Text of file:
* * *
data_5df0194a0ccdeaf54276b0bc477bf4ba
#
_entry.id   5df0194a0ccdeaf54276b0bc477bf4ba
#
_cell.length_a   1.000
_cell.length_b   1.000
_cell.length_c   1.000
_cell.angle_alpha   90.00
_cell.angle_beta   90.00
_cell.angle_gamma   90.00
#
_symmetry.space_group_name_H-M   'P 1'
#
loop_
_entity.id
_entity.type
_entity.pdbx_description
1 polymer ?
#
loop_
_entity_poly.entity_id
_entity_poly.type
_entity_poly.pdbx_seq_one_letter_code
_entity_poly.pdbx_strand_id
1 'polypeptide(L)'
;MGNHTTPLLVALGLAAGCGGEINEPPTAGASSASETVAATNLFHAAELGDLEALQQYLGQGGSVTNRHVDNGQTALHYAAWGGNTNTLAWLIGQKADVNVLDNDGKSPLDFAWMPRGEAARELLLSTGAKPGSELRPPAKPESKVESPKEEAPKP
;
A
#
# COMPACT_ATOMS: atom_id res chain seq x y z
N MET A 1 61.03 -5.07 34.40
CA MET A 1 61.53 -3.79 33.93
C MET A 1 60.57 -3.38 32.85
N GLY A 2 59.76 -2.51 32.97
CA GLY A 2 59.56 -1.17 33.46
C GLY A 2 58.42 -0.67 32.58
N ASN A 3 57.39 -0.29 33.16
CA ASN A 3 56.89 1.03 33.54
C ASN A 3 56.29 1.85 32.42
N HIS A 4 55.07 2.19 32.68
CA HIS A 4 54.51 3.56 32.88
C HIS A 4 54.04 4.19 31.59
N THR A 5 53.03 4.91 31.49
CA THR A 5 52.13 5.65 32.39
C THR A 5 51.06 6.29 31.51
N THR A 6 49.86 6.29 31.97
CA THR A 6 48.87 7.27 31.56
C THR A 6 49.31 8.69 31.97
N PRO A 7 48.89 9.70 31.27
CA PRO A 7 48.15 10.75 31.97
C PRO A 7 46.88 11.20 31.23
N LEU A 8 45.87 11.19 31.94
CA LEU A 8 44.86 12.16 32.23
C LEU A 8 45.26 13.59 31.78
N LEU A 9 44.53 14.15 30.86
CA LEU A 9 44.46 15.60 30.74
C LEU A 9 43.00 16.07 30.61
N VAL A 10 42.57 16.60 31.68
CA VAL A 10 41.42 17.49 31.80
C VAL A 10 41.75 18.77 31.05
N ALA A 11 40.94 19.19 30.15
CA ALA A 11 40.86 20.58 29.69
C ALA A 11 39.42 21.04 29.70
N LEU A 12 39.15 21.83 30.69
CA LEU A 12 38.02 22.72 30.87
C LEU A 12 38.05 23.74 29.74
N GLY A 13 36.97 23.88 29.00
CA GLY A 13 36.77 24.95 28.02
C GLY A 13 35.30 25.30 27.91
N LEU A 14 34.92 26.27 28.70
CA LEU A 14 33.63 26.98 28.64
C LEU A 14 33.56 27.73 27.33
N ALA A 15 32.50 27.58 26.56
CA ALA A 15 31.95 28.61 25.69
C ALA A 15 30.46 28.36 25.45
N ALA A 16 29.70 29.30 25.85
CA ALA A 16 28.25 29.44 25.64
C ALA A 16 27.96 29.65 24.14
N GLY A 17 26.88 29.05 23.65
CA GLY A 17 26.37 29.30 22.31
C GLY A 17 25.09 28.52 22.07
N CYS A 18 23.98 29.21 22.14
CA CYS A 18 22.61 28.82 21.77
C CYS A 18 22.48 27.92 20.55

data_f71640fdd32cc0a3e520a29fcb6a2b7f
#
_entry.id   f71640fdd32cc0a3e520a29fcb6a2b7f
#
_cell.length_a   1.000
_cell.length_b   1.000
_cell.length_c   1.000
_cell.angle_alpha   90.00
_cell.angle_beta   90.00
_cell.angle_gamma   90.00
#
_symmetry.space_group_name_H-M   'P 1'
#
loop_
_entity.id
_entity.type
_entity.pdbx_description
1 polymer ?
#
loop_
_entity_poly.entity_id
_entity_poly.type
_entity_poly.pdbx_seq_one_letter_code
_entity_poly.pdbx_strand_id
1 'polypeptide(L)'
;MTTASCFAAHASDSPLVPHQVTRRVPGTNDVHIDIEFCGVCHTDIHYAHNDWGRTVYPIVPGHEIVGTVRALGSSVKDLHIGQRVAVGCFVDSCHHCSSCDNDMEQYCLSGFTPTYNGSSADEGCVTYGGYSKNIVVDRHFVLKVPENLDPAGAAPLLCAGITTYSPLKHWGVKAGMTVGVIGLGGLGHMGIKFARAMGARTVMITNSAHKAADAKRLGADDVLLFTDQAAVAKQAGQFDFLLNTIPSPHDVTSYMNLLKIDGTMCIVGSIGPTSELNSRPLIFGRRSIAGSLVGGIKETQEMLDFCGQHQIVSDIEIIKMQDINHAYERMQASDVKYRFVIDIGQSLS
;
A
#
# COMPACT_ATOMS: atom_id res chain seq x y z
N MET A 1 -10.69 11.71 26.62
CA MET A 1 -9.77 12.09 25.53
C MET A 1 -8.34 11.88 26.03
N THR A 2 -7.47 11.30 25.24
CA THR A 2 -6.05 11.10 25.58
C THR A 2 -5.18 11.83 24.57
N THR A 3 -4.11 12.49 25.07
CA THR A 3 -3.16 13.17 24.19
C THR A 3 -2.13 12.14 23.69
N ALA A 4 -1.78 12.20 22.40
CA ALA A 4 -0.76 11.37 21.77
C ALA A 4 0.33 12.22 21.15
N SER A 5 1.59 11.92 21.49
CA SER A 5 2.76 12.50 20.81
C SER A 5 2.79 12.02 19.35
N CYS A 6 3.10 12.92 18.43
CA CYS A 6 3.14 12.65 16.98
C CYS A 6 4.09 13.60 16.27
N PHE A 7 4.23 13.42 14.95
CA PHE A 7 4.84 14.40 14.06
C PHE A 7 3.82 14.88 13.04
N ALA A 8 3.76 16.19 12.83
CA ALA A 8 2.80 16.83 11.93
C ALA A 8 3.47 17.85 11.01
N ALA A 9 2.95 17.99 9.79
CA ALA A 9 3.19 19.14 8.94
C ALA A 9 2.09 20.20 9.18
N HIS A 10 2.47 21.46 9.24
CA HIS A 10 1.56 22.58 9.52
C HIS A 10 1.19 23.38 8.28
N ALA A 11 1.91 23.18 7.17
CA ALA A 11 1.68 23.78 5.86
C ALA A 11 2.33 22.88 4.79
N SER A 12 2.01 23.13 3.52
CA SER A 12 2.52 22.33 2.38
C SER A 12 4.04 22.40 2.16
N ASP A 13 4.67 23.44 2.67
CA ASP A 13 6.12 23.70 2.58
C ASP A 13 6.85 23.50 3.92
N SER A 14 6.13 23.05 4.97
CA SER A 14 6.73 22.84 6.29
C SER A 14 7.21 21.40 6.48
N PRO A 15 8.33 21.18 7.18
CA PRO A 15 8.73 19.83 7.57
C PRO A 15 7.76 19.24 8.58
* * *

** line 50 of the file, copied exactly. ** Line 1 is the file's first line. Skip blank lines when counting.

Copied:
CA PRO A 7 48.15 10.75 31.97